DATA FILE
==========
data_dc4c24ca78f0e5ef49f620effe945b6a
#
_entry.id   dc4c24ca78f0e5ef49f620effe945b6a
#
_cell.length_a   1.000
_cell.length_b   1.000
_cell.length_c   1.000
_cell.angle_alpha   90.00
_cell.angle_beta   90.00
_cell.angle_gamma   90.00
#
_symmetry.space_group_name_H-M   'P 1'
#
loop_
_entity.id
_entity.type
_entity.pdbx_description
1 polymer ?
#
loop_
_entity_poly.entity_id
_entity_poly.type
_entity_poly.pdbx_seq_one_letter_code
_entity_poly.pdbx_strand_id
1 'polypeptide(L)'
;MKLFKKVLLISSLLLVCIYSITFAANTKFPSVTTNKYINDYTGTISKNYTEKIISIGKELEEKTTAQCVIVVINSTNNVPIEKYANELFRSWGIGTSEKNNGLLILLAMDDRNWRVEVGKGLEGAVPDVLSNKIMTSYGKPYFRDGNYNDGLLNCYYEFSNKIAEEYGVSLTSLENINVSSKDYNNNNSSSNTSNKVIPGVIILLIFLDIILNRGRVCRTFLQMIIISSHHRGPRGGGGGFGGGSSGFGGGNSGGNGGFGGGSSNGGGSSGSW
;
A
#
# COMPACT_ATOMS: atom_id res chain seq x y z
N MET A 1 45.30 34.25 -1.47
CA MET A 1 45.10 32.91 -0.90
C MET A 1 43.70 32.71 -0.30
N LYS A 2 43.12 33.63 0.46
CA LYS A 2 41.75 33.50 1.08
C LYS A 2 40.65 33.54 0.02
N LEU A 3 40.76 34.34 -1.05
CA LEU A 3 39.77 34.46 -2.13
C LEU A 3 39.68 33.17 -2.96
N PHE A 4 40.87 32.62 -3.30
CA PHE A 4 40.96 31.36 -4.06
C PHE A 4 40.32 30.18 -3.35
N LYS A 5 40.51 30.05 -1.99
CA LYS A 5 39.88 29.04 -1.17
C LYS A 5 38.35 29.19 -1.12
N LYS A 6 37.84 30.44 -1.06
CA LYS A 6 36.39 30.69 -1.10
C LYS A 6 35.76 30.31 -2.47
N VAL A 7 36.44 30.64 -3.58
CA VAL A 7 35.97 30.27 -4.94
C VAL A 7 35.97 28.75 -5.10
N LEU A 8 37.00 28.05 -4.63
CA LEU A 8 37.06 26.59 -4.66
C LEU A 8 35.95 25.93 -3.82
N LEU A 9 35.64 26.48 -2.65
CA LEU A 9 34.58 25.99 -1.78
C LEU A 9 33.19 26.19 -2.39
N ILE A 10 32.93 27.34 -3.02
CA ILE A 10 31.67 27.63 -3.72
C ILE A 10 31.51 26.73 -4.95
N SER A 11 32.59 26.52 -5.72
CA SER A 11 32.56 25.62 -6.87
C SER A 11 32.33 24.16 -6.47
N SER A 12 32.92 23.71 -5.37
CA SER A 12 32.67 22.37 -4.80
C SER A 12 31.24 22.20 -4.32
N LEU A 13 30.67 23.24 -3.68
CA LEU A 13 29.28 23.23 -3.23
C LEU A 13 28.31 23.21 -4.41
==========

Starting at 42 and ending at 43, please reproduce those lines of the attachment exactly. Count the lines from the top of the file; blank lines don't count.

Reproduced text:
C PHE A 4 40.32 30.18 -3.35
N LYS A 5 40.51 30.05 -1.99